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Old 10-11-2009, 07:24 AM   #1
asilentmurmur
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how should I help my n00b friend develop Linux skills so she can use Linux soon?


Hey everyone


I have this friend of mine who is constantly complaining about how her laptop and PC are always slow and crashing etc.... I highly suspect it is because she is running Windows on a slow machine. I want to introduce her to linux and help her get a copy of Ubuntu installed on her system. I figure that this might help her problem and her computers might start to act normal again. The issue is: she is a n00b when it comes to working with computers. What steps do you think I should take to prepare her for moving to Linux? Any tutorials she should read or what not? I mean she knows enough how to get around on Windows to get her work done, but she is not really tech savvy. All advice will be GREATLY appreciated!
 
Old 10-11-2009, 07:27 AM   #2
repo
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I would suggest to install ubuntu as dual boot.
Let her use it, and go from there.
Other options are a liveCD or run linux in a virtual machine.
The best way to learn linux is to use it.

Last edited by repo; 10-11-2009 at 07:30 AM.
 
Old 10-11-2009, 07:42 AM   #3
jmc1987
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Quote:
Originally Posted by asilentmurmur View Post
What steps do you think I should take to prepare her for moving to Linux?
Well the real question is. What does she do with her windows system? From there is where you should probably start teaching her. For example. Say she only goes on their checks email, browse the web and maybe some word processing. then there isn't much to teach her. Just how to do a basic install and a little bit about how to manage software. Learning how to use email and web browsing doesn't take much. If thats its then basic Linux skill should come over time

Hope this helps you

Last edited by jmc1987; 10-11-2009 at 07:43 AM.
 
Old 10-11-2009, 08:19 AM   #4
markush
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Hello together,

I dont't think that ubuntu is a good choice in that case. In my opinion it would be necessary for you to install a useable desktopsystem with the distribution you're most familiar with.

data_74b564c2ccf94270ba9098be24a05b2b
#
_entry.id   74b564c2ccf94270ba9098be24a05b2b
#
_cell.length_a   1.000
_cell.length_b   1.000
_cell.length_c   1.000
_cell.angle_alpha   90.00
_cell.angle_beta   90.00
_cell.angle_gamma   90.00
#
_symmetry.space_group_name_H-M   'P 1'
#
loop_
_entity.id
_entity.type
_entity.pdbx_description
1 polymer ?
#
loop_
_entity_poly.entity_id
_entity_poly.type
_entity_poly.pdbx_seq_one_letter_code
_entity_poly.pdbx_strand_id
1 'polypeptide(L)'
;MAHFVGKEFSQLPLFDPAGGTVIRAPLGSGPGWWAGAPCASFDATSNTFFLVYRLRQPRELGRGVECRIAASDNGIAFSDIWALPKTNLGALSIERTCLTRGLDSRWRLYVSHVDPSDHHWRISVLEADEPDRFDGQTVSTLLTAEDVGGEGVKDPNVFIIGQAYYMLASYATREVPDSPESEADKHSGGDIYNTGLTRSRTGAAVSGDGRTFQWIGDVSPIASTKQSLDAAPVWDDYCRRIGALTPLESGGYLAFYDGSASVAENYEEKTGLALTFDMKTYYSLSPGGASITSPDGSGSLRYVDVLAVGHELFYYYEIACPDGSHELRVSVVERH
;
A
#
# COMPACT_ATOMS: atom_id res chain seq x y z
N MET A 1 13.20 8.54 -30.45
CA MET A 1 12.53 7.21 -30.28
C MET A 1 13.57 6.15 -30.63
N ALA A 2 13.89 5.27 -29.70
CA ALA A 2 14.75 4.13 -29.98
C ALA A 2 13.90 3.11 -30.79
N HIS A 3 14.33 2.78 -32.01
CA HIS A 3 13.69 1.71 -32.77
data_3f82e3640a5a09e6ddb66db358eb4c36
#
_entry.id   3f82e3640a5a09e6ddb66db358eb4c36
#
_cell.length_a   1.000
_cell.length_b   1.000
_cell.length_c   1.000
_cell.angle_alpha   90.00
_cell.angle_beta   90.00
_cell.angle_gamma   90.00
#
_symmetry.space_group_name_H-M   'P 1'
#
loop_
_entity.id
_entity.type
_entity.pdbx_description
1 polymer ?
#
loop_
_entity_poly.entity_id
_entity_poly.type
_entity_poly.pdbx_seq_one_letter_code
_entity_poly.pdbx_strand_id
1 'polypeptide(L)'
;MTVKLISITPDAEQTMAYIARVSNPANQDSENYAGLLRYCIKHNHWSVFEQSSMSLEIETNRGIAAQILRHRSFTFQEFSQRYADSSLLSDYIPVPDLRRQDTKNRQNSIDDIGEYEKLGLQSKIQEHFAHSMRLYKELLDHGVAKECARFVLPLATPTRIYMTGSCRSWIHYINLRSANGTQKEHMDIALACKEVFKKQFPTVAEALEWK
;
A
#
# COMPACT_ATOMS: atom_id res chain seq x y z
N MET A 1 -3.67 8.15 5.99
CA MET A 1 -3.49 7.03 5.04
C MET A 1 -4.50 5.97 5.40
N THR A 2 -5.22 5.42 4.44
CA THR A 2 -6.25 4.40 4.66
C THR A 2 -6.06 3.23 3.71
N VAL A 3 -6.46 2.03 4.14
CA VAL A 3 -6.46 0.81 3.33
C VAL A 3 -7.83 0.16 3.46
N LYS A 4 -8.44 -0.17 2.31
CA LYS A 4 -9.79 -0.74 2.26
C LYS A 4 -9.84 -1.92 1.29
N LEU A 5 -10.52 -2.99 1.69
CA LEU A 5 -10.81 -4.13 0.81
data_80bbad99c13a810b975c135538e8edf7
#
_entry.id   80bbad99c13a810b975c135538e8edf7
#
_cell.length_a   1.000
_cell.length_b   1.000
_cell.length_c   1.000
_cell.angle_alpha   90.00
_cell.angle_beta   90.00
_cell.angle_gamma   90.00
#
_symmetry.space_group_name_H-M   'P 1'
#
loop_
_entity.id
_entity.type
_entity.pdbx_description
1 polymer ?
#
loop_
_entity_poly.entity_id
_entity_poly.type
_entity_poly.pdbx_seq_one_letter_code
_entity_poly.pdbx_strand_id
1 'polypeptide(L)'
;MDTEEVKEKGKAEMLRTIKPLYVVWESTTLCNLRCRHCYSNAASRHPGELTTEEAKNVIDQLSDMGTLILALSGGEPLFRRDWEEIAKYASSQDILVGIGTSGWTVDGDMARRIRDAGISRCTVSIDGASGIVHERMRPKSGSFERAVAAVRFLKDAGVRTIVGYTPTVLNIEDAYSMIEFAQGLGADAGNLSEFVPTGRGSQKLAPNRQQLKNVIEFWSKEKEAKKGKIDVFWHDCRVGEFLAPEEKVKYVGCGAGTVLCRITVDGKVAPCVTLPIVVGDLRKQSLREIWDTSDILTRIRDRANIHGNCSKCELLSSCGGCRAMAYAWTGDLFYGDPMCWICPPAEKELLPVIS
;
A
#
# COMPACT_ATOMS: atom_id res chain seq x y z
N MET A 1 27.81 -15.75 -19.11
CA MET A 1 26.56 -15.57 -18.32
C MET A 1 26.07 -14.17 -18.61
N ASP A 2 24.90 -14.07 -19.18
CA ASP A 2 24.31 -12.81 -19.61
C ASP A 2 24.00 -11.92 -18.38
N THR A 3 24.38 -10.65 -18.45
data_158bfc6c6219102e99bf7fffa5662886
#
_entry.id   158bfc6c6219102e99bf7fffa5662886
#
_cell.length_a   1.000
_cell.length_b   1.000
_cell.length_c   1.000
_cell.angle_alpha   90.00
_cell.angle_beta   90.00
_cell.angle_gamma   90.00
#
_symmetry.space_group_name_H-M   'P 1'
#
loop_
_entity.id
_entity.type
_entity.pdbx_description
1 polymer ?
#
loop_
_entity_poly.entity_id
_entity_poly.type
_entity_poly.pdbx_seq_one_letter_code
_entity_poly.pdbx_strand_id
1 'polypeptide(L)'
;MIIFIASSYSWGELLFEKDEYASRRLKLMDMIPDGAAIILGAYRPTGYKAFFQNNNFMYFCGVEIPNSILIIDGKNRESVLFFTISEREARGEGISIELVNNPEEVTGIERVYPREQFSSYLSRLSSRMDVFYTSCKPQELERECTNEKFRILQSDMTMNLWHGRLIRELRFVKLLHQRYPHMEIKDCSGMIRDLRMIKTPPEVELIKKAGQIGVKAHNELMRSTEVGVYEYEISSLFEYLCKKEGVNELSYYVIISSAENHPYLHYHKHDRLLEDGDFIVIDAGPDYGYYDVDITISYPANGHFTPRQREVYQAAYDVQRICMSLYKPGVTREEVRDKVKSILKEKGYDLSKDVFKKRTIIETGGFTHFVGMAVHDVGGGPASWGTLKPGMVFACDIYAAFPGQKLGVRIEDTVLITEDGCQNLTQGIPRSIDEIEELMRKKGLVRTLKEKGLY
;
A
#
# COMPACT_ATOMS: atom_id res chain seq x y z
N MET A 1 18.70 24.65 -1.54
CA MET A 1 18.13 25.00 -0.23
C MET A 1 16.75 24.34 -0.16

As jmc1987 pointed out, look at what she does with her Windows-system and create the Linux-desktop in an adequate manner.
If she uses the Linux-machine and it turns out that she wants to learn more about Linux you can go further with tutorials to read and so on.
Be sure that you do all the system-administration for your friends computer.
I'm running Gentoo and Slackware both as desktopsystems with OpenOffice, Firefox and Thunderbird, a Network-Printer, Scanner and all the nice features that a Windowsuser likes to have working.
Markus
 
Old 10-11-2009, 08:56 AM   #5
jmc1987
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Also Ubuntu is one of the heavier distros. If she is have issues with crash etc you may want to find a lighter distro.

Ubuntu system requirements
https://help.ubuntu.com/community/In...emRequirements

So I sure you understand these requirements and if not feel free to ask.

Last edited by jmc1987; 10-11-2009 at 08:57 AM.
 
Old 10-11-2009, 09:31 AM   #6
highfructose327
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SLAX is a slim clean looking distro with an excellent community around it, that she could run from a USB stick. As jmc1987 pointed out be aware of system requirements of the distro you choose, you want her to have a great user experience. Another thought, as much fun as it is to blame Windows for why her computer is lagging, you may want to make sure it is not a hardware issue.

A quote I heard Shawn Powers said something like "teach them concepts not software" The meaning I took from it was teach the concept of word processing and people will be able to use any word processor. So if you friend already understand those "concepts" (word processor, browser,email) in Windows she really should be able to transition to basic Linux use and with a little help from you to understand what is new to her.

Last edited by highfructose327; 10-11-2009 at 09:43 AM.
 
Old 10-11-2009, 09:41 AM   #7
onebuck
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Hi,

The internet is a good source for guides, howto and just plain information that will aid in the endeavor. You can look at the 'Tutorial' section to find a few aids that I recommend. Don't forget about 'LQ' since there are loads of information on the site. You could recommend to her the use of the site as a member.

Just a few links to aid you;

Linux Documentation Project
Rute Tutorial & Exposition
Linux Command Guide
Linux Newbie Admin Guide
LinuxSelfHelp
Getting Started with Linux
Advanced Bash-Scripting Guide

These links and others can be found at 'Slackware-Links'. More than just SlackwareŽ links!
 
  


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